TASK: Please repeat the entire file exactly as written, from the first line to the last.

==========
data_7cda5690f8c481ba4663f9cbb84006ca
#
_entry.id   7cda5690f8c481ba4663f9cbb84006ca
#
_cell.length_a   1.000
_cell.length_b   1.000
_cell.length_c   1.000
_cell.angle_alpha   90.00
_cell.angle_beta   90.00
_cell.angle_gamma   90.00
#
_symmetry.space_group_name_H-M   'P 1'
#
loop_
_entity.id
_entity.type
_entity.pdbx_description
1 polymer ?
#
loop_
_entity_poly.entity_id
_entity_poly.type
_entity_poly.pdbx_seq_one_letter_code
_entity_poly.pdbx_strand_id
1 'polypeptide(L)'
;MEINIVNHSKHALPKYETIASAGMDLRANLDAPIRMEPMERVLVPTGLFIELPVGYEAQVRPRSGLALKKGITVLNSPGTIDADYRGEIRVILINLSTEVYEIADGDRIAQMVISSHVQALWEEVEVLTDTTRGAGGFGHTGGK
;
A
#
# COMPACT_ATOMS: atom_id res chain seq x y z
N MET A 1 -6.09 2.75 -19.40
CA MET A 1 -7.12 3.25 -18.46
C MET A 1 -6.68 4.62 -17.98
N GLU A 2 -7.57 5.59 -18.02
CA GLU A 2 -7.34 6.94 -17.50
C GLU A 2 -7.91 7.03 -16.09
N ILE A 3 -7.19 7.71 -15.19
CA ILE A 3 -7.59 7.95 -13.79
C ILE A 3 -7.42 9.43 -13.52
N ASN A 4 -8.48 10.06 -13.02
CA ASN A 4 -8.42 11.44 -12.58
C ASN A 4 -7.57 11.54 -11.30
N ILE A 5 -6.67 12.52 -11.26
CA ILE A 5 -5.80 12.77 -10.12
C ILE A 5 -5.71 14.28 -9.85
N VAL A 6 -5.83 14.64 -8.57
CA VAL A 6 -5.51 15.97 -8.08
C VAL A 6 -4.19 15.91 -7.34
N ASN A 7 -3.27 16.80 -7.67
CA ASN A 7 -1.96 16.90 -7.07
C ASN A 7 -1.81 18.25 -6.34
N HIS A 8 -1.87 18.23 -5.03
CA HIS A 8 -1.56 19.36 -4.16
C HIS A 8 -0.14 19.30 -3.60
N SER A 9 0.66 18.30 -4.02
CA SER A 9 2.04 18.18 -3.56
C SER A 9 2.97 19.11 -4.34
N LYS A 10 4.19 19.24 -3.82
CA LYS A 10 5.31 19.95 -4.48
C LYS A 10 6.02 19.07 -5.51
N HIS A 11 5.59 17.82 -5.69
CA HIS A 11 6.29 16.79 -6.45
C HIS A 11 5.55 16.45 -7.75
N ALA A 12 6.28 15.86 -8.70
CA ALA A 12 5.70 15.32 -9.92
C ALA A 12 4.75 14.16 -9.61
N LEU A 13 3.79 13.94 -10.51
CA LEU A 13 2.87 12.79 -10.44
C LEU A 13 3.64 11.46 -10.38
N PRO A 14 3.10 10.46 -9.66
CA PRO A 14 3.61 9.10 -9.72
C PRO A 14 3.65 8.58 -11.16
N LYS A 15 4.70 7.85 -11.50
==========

data_7cda5690f8c481ba4663f9cbb84006ca
#
_entry.id   7cda5690f8c481ba4663f9cbb84006ca
#
_cell.length_a   1.000
_cell.length_b   1.000
_cell.length_c   1.000
_cell.angle_alpha   90.00
_cell.angle_beta   90.00
_cell.angle_gamma   90.00
#
_symmetry.space_group_name_H-M   'P 1'
#
loop_
_entity.id
_entity.type
_entity.pdbx_description
1 polymer ?
#
loop_
_entity_poly.entity_id
_entity_poly.type
_entity_poly.pdbx_seq_one_letter_code
_entity_poly.pdbx_strand_id
1 'polypeptide(L)'
;MEINIVNHSKHALPKYETIASAGMDLRANLDAPIRMEPMERVLVPTGLFIELPVGYEAQVRPRSGLALKKGITVLNSPGTIDADYRGEIRVILINLSTEVYEIADGDRIAQMVISSHVQALWEEVEVLTDTTRGAGGFGHTGGK
;
A
#
# COMPACT_ATOMS: atom_id res chain seq x y z
N MET A 1 -6.09 2.75 -19.40
CA MET A 1 -7.12 3.25 -18.46
C MET A 1 -6.68 4.62 -17.98
N GLU A 2 -7.57 5.59 -18.02
CA GLU A 2 -7.34 6.94 -17.50
C GLU A 2 -7.91 7.03 -16.09
N ILE A 3 -7.19 7.71 -15.19
CA ILE A 3 -7.59 7.95 -13.79
C ILE A 3 -7.42 9.43 -13.52
N ASN A 4 -8.48 10.06 -13.02
CA ASN A 4 -8.42 11.44 -12.58
C ASN A 4 -7.57 11.54 -11.30
N ILE A 5 -6.67 12.52 -11.26
CA ILE A 5 -5.80 12.77 -10.12
C ILE A 5 -5.71 14.28 -9.85
N VAL A 6 -5.83 14.64 -8.57
CA VAL A 6 -5.51 15.97 -8.08
C VAL A 6 -4.19 15.91 -7.34
N ASN A 7 -3.27 16.80 -7.67
CA ASN A 7 -1.96 16.90 -7.07
C ASN A 7 -1.81 18.25 -6.34
N HIS A 8 -1.87 18.23 -5.03
CA HIS A 8 -1.56 19.36 -4.16
C HIS A 8 -0.14 19.30 -3.60
N SER A 9 0.66 18.30 -4.02
CA SER A 9 2.04 18.18 -3.56
C SER A 9 2.97 19.11 -4.34
N LYS A 10 4.19 19.24 -3.82
CA LYS A 10 5.31 19.95 -4.48
C LYS A 10 6.02 19.07 -5.51
N HIS A 11 5.59 17.82 -5.69
CA HIS A 11 6.29 16.79 -6.45
C HIS A 11 5.55 16.45 -7.75
N ALA A 12 6.28 15.86 -8.70
CA ALA A 12 5.70 15.32 -9.92
C ALA A 12 4.75 14.16 -9.61
N LEU A 13 3.79 13.94 -10.51
CA LEU A 13 2.87 12.79 -10.44
C LEU A 13 3.64 11.46 -10.38
N PRO A 14 3.10 10.46 -9.66
CA PRO A 14 3.61 9.10 -9.72
C PRO A 14 3.65 8.58 -11.16
N LYS A 15 4.70 7.85 -11.50